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Haiti Travel Warning

Issued by US Department of State

Jul 14, 2009

The State Department warns U.S. citizens of the risks of travel to Haiti and urges that they exercise a high degree of caution when traveling there. While the overall security situation has improved, political stability in Haiti remains fragile, and the potential for politically-motivated violence persists. This Travel Warning replaces the Travel Warning dated January 28, 2009, and is being issued to provide updated information on country conditions, and to alert Americans to ongoing security concerns and on contacting and registering with the U.S. Embassy in Haiti.

Haiti, like most Caribbean countries, can be affected by hurricanes and other storms. Hurricane season runs from approximately June 1 - November 30 each year. The lack of government infrastructure and rescue services, combined with impassable roads and bridges, have severely hindered rescue and relief efforts. During the 2008 hurricane season, four tropical storms struck Haiti, causing torrential rains, extensive flooding and mudslides, and hundreds of reported casualties. Most transport infrastructure damaged by the 2008 storms has been repaired, although in many cases repairs are temporary pending the construction of more permanent structures. Haiti has few secondary roads that are in good condition. Drivers traveling on Haiti's roads must be aware that there will be frequent deviations, stoppages and obstructions due to ongoing road construction and repairs. For additional details concerning traffic safety and road conditions, please see the Department of State's Country Specific Information for Haiti.

There were violent confrontations between opposing candidates' supporters and armed attacks on polling stations in a handful of Haitian towns during the April 19, 2009, Senate elections. There was less violence in the second round of voting on June 21. International monitors described the elections as generally well-organized and orderly. The absence of an effective police force in many areas of Haiti means that, when protests take place, there is potential for looting, the erection of intermittent roadblocks by armed protestors or by the police, and the possibility of random crime, including kidnapping, carjacking, home invasion, armed robbery and assault. Although the Haitian National Police are more visible and are gradually contributing to improving public security, especially in the metropolitan area of the capital, Americans in Haiti should practice good personal security, take commonsense precautions and avoid any event where crowds may congregate. Even demonstrations intended to be peaceful occasionally turn violent. Americans should closely monitor news media and the U.S. Embassy's website at: http://haiti.usembassy.gov/warden_information.html.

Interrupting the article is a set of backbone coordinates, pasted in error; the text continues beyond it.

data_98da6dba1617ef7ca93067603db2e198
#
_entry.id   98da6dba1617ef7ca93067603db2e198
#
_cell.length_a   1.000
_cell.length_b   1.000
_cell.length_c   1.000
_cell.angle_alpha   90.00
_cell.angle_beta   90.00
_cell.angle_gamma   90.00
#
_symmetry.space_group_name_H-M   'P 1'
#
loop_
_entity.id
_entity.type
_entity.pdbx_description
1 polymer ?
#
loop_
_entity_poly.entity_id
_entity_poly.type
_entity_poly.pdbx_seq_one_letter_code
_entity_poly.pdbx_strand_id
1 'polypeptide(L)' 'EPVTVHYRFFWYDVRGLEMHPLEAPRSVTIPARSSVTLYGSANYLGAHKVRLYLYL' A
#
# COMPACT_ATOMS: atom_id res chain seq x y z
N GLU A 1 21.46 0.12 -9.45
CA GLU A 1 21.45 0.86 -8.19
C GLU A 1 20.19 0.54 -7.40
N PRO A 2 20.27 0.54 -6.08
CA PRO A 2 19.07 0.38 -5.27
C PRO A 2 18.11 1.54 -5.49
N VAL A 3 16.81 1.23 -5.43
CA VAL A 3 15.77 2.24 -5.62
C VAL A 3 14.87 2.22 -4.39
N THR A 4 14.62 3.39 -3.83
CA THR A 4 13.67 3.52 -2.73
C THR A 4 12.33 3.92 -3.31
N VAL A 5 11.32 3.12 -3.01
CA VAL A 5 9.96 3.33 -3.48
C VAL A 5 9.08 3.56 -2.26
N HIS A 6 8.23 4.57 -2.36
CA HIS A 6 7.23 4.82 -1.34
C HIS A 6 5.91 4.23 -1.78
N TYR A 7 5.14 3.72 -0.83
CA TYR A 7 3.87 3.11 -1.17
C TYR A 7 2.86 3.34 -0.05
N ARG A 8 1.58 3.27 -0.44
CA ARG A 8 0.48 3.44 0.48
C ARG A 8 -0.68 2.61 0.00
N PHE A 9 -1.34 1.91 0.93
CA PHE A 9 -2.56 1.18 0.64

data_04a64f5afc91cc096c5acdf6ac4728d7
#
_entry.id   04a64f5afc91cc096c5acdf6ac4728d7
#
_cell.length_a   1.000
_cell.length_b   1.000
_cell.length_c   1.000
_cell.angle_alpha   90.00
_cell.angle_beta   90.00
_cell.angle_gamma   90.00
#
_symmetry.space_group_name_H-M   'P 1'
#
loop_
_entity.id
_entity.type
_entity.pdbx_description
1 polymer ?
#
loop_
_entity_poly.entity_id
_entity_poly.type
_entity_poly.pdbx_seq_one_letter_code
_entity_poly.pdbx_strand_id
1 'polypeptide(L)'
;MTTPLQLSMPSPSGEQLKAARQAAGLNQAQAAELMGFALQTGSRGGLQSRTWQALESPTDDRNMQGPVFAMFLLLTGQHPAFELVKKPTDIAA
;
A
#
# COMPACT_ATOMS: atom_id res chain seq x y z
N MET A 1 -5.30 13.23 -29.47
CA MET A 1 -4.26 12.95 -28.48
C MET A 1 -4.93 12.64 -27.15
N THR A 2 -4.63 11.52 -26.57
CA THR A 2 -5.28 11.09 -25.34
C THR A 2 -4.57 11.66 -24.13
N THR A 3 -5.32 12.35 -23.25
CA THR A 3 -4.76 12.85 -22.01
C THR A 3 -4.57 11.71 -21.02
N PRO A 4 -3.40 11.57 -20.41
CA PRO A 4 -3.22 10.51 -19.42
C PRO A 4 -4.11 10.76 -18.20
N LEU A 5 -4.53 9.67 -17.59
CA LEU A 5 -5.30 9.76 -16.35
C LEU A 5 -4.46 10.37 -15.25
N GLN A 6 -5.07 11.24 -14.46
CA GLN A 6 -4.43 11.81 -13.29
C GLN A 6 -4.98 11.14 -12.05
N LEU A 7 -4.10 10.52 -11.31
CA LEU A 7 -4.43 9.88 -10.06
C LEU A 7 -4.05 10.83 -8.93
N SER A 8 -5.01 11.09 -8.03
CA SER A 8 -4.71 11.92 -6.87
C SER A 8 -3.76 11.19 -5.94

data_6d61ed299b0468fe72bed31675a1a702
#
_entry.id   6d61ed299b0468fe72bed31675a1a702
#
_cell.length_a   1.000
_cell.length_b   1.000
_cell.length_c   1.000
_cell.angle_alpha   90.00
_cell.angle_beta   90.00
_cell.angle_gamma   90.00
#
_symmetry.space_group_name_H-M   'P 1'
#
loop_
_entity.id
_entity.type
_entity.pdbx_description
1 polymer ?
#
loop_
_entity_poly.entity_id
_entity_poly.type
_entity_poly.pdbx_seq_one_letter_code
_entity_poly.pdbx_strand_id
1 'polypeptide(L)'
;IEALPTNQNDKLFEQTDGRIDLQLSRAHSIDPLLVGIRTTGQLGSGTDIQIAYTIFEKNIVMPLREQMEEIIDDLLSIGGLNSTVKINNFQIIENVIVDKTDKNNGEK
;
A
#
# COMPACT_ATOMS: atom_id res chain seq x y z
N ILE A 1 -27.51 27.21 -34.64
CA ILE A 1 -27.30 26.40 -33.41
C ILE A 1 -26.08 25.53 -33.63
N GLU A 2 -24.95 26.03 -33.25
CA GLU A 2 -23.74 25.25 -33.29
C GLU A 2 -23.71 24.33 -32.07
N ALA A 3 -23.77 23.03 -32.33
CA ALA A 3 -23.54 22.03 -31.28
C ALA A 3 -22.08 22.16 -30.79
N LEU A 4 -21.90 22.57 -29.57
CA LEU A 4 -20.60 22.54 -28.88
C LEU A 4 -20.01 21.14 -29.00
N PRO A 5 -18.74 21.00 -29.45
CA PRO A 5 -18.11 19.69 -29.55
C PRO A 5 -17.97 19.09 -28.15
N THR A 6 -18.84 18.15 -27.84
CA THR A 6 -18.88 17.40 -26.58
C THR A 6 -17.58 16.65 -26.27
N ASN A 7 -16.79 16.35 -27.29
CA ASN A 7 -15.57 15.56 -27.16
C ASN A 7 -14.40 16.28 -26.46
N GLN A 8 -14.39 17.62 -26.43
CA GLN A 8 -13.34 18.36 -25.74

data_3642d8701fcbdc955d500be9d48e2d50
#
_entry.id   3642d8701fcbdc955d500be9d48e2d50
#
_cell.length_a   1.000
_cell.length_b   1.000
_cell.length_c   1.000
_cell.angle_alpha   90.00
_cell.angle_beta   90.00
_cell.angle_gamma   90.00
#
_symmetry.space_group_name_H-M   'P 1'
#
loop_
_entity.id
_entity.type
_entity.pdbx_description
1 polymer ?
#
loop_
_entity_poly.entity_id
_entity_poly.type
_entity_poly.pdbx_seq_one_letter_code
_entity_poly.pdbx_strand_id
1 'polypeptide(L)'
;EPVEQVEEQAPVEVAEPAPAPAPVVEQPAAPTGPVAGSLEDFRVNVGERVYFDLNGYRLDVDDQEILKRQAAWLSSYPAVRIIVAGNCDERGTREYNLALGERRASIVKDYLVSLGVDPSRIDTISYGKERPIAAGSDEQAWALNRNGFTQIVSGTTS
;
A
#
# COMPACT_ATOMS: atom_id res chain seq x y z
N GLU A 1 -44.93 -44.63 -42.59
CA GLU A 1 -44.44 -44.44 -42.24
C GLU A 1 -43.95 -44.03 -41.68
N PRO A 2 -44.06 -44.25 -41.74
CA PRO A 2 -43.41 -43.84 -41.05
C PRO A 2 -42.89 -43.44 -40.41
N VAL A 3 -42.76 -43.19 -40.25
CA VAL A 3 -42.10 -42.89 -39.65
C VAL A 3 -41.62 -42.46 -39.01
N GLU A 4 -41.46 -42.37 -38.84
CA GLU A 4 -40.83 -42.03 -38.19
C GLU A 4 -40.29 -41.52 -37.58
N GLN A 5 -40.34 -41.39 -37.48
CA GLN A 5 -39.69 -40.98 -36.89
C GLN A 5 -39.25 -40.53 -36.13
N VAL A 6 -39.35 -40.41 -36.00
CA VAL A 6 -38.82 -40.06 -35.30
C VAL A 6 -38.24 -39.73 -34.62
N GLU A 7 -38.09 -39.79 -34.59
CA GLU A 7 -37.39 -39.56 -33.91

U.S. citizens traveling to and residing in Haiti despite this warning are reminded that there also is a chronic danger of violent crime, especially kidnappings. Most kidnappings are criminal in nature, and the kidnappers make no distinctions of nationality, race, gender, or age. The incidence of kidnapping in Haiti has diminished from its peak in 2006 when 60 Americans were reported kidnapped. As of July 2009, one American had been reported kidnapped this year. In 2008, 27 Americans were reported kidnapped. Most of the Americans were abducted in Haiti's two largest cities, Port-au-Prince and Cap Haitien. Some kidnap victims have been killed, shot, sexually assaulted, or physically abused. While the capacity and capabilities of the Haitian National Police have improved since 2006, the presence of UN stabilization force (MINUSTAH) peacekeeping troops and UN-formed police units remain critical to maintaining an adequate level of security throughout the country. The lack of civil protections in Haiti, as well as the limited capability of local law enforcement to resolve crime, further compounds the security threat to American citizens.

While MINUSTAH remains fully deployed and is assisting the government of Haiti in providing security, travel is always hazardous within Port-au-Prince. U.S. Embassy personnel are under an Embassy-imposed curfew and must remain in their homes or in U.S. government facilities during the curfew. Some areas are off-limits to Embassy staff after dark, including downtown Port-au-Prince. The Embassy restricts travel by its staff to some areas outside of Port-au-Prince because of the prevailing road, weather, or security conditions. This may constrain our ability to provide emergency services to U.S. citizens outside Port-au-Prince. Demonstrations and violence may occasionally limit Embassy operations to emergency services, even within Port-au-Prince.

The Department of State strongly advises U.S. citizens traveling to or residing in Haiti to register either online at https://travelregistration.state.gov or with the Consular Section of the U.S. Embassy in Port-au-Prince. The Consular Section can be reached at (509) (2)229-8000 or e-mail address Travelers should also consult the Department of State's latest Country Specific Information for Haiti and the Worldwide Caution at http://travel.state.gov. American citizens also may obtain up-to-date information on security conditions by calling 1-888-407-4747 toll free in the United States.

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